Republican Representative Patrick Meehan makes statements at the Capitol, in Washington, in this archive photograph of March 20, 2013.

Harrisburg, Pennsylvania – Speaker of the House of Representatives Paul Ryan instructed the Ethics Committee on Saturday to launch an investigation after The New York Times published that Congressman Patrick Meehan used money from the treasury to settle an accusation extra judicially derived from his hostility towards an ex-worker who rejected his sexual advances.

The article, published on Saturday in the online edition of the newspaper, cited unidentified sources according to which the Republican representative of Pennsylvania spent thousands of dollars from the fund of his congressional office to solve a complaint of sexual harassment that the former assistant presented the summer passed before the Congress Compliance Office.

In a statement, Ryan’s spokeswoman said the House Ethics Commission should investigate the allegations “thoroughly and immediately” and demanded that he submit to the commission’s investigation without delay. Meehan will be removed from his position on the commission and Ryan stressed that the legislator must reimburse all public funds he used to settle the case extra-judicially, added Ryan spokeswoman.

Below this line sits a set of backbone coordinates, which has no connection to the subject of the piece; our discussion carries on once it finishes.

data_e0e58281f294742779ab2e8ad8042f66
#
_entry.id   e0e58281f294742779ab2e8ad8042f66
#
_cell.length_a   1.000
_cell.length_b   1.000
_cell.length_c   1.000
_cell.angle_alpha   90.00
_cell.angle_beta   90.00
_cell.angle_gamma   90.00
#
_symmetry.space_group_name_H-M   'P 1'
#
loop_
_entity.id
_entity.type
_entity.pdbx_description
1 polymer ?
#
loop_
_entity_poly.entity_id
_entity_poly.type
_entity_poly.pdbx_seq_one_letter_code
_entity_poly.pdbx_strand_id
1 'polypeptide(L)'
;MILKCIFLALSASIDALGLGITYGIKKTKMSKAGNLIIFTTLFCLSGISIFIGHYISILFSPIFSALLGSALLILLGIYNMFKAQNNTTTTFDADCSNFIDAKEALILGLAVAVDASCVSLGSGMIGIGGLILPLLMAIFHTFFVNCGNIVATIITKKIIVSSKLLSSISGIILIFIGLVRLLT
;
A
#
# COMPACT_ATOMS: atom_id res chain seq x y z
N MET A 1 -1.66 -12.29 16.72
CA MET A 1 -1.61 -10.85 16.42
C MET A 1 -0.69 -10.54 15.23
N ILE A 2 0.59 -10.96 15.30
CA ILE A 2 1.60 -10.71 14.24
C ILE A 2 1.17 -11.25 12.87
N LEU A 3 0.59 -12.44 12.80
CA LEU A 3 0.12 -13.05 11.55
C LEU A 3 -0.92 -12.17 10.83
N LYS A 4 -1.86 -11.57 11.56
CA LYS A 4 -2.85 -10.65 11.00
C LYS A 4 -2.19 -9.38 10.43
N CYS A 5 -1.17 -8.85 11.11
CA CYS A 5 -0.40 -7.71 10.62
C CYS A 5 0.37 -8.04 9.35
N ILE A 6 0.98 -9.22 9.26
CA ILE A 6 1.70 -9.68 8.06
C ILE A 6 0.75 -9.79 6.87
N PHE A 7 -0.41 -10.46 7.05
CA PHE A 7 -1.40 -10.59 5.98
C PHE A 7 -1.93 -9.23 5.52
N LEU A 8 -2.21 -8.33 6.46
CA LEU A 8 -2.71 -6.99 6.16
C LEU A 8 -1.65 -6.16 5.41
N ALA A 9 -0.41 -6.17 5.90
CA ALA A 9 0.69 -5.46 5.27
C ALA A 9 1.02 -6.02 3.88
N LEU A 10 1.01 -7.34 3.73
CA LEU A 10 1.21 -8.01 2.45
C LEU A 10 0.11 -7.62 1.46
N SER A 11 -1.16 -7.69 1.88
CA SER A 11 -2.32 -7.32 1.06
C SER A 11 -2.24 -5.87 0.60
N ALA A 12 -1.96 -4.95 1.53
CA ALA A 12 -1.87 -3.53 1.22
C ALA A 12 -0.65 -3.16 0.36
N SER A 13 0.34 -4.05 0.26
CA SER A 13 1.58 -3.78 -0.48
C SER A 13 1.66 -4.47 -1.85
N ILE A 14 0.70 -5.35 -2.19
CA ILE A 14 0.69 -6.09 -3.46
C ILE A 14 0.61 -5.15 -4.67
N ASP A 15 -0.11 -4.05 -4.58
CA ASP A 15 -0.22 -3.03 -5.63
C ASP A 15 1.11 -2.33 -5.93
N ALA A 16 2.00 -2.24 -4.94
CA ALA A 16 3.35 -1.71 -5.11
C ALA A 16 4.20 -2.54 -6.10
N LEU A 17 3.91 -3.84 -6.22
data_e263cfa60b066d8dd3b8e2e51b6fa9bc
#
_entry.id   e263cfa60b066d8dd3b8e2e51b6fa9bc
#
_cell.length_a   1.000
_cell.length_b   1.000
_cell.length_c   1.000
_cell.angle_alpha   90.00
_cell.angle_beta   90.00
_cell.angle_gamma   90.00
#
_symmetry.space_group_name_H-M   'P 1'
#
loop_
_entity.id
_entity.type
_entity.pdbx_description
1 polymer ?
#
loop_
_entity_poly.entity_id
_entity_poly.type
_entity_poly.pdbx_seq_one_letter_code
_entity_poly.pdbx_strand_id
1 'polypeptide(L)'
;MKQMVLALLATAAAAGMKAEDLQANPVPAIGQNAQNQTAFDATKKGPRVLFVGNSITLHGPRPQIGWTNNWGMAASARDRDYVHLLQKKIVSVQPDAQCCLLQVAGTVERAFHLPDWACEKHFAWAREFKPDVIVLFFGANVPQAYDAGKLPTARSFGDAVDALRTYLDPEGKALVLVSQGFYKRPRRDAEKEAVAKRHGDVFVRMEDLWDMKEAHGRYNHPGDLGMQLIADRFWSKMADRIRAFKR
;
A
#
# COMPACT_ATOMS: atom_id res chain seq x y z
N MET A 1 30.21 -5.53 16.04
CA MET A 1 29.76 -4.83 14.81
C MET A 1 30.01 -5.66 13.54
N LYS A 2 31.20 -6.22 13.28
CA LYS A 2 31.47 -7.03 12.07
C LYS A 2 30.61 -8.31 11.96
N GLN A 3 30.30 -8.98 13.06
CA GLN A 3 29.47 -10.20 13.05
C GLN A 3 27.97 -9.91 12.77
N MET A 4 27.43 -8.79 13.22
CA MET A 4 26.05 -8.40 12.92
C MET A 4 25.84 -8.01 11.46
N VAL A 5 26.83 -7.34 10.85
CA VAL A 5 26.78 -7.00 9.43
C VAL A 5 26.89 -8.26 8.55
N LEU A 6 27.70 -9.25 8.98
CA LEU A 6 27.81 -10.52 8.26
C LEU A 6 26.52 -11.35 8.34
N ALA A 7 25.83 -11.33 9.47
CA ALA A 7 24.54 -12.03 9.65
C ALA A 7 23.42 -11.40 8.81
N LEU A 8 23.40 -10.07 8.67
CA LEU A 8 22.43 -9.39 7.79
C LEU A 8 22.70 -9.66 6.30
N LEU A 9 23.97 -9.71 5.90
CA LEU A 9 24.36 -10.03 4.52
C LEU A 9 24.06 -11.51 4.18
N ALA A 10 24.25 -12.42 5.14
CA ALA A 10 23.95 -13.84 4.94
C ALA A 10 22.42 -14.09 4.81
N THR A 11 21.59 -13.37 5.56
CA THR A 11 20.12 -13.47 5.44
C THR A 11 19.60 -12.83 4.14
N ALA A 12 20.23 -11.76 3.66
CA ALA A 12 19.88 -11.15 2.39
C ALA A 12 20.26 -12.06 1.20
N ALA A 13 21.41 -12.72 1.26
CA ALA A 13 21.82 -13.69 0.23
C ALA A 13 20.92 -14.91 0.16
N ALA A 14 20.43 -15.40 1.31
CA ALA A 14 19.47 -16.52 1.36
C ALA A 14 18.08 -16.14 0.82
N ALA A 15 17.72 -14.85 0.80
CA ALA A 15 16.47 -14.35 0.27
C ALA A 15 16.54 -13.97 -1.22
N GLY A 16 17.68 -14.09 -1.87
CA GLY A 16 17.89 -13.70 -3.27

The newspaper did not identify the accuser and pointed out that she did not make statements to him.

In a statement, the legislator’s office – which has been in office for four terms – denied that he sexually harassed or mistreated the former collaborator.He also asserted that Meehan, a former federal prosecutor in Philadelphia, had asked congressional lawmakers who handled the case to ask the lawyer of the former collaborator to nullify the confidentiality requirements of the out-of-court settlement “to ensure full and open disclosure of all facts.” “

“Throughout his career, he has always treated his colleagues, men and women, with the utmost respect and professionalism,” Meehan’s office said.

Counsel for the accuser, Alexis Ronicker, said the accusations were “well-founded” and rejected the proposal to have confidentiality cancelled. He attempts to victimise the victim twice by revealing the identity of the woman and litigating the case in the press, Ronicker said.

Ronicker described the request as a “dirty political move” by this man and an attempt to save his political career by presenting himself as a transparent person.

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